Severance negotiations are transactions between an employer and an employee with, usually, different interests, expectations, legal positions, and financial incentives. Severance negotiation involves some aspects of contract law, compensation law, employment law, alternative dispute resolution, and negotiation methods.
Some companies require that their employees sign a well drafted written employment contract that provides specific information regarding the event of separation and severance payment. The employment or change in control agreement often includes conditions that may or may not lead to a severance compensation benefit, depending on performance and change in control events. In other cases, no written contract was ratified at the start of employment, typically due to a lack of negotiating leverage.
Generally, in the absence of employment contracts and change in control agreements, the employee must rely upon potential direct or implied promises to boot strap a contractual obligation to pay severance compensation. In addition, there may exist violations of state and federal laws that provide the exact leverage to bargain for a fair and reasonable severance benefit.
A qualified employment lawyer can facilitate the negotiation process by directly bargaining with the company or advising the client behind the scenes. The latter approach is used when the employee possesses a favorable and amicable professional relationship with the employer. Direct employee negotiations also present the possibility of inadequate objectivity. The employee must discharge the emotional and political baggage, or immediately transition legal counsel directly into the negotiation.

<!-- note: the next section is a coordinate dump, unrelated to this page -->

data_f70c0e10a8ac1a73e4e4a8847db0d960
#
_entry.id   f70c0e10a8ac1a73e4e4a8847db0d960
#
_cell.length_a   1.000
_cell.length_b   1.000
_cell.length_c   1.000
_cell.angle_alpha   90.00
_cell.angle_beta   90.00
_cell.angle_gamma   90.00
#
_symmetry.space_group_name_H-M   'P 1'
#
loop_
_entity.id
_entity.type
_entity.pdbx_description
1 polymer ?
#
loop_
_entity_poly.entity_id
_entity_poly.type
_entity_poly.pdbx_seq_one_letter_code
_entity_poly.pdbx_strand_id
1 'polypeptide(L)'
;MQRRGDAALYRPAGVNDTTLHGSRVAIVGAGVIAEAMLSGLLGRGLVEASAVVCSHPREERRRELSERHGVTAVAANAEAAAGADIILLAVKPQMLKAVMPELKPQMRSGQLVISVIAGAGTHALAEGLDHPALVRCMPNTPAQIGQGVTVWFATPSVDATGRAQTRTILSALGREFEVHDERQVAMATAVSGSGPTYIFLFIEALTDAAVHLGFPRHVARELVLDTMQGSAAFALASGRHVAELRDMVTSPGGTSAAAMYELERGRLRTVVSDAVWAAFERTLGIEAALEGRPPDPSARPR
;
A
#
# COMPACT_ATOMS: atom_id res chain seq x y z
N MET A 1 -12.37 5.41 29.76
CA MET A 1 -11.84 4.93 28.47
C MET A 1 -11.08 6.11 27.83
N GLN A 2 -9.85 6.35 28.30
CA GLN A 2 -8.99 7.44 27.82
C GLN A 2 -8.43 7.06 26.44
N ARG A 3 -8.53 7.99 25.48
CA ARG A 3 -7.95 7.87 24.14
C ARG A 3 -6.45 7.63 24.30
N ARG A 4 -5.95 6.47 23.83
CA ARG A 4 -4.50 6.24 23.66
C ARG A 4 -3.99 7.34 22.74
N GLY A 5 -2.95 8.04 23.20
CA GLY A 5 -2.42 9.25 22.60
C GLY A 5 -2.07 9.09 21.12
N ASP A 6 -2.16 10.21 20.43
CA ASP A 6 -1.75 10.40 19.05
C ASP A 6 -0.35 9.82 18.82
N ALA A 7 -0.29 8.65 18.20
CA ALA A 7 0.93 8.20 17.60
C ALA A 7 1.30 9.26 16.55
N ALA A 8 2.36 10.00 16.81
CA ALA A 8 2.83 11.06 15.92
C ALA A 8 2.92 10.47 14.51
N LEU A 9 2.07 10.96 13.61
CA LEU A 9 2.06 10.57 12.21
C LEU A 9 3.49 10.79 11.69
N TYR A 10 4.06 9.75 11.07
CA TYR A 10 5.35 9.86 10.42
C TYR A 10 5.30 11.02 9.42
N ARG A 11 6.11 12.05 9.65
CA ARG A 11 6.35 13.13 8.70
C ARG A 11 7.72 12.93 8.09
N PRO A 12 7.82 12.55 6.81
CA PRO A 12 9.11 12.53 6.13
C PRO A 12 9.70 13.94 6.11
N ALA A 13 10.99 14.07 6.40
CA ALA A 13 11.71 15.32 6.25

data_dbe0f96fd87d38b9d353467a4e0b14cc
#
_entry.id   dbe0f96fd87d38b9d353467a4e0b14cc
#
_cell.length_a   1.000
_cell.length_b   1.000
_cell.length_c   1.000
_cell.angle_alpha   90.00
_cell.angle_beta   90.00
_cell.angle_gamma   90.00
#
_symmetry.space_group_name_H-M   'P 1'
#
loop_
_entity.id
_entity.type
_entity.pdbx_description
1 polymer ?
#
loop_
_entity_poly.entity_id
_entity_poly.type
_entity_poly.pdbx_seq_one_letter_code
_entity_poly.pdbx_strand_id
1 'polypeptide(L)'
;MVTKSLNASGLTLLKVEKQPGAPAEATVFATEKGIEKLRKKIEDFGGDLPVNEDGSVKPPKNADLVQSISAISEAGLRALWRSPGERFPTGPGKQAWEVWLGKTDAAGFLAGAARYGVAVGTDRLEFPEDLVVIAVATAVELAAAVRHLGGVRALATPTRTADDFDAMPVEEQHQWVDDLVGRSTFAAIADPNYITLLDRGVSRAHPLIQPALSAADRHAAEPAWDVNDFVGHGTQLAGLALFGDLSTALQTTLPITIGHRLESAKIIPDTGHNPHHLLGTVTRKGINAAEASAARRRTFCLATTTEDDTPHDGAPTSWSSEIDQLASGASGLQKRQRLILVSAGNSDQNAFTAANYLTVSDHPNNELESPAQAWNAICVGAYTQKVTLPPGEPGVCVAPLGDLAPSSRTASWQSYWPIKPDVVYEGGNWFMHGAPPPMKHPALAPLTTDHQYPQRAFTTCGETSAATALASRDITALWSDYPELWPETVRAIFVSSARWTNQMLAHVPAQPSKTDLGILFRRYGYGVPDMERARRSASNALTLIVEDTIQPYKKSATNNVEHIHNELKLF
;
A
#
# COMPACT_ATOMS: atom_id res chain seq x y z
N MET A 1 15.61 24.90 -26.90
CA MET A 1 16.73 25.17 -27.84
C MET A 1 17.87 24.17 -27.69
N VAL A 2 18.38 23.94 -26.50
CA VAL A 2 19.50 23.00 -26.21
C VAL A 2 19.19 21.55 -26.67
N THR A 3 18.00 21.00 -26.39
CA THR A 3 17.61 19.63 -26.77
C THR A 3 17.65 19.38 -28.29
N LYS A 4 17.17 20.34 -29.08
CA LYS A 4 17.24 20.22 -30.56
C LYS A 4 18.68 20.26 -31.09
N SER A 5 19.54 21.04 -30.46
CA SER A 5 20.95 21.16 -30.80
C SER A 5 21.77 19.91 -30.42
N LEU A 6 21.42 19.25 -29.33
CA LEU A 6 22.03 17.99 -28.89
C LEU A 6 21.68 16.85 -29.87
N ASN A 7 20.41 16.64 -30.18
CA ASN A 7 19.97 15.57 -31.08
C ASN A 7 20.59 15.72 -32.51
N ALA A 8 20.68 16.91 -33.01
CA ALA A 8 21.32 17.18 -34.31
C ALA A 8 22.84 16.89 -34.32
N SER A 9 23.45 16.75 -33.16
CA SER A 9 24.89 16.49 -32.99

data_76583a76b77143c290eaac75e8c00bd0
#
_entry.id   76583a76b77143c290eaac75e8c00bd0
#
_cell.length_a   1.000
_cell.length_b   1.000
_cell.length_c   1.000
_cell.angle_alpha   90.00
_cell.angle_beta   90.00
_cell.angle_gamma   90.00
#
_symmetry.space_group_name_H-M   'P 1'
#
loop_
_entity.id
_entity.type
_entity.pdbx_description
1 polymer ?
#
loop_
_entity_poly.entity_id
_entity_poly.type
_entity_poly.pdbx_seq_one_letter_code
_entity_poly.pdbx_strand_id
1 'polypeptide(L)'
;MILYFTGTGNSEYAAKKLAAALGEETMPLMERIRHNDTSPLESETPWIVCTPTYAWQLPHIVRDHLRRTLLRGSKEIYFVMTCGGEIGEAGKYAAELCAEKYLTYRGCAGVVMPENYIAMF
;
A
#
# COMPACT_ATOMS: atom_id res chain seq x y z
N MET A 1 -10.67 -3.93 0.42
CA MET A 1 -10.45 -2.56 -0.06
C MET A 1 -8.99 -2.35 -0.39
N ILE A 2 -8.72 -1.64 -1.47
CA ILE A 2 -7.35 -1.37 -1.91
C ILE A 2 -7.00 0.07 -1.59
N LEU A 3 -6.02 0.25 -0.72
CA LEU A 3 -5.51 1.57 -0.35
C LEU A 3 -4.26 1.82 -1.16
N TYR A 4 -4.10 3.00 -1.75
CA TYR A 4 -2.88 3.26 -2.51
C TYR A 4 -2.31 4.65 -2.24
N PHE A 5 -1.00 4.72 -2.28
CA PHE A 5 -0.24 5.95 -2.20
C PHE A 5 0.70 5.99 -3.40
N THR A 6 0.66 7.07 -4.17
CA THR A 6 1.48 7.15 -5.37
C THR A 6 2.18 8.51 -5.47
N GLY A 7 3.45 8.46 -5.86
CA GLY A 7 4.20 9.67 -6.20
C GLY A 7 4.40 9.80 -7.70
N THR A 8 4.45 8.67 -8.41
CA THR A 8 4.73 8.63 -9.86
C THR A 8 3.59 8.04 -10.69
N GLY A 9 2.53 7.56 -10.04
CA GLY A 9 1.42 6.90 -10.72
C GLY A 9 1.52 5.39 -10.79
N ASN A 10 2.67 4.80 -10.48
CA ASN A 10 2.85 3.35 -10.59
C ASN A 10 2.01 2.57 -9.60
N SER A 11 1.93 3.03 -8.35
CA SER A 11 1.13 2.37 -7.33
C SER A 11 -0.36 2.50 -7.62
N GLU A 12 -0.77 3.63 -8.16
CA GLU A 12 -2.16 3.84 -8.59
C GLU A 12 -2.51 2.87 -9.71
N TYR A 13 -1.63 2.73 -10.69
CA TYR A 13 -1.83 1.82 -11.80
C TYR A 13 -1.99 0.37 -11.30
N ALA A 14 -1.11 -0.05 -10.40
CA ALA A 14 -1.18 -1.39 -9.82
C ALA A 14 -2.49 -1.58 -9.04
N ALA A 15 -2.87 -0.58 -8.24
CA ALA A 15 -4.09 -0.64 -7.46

The level of severance is variable and is a function of the company's policies, the level of the position, performance, potential liability, publicity, and previous agreements.
The time frame for negotiating severance compensation is quick. The negotiation process should take no longer than one to three weeks. Any negotiation that lasts longer is going to lead to litigation. This is a hyper intensive process that requires a great deal of time and energy by both the client and the employment attorney.
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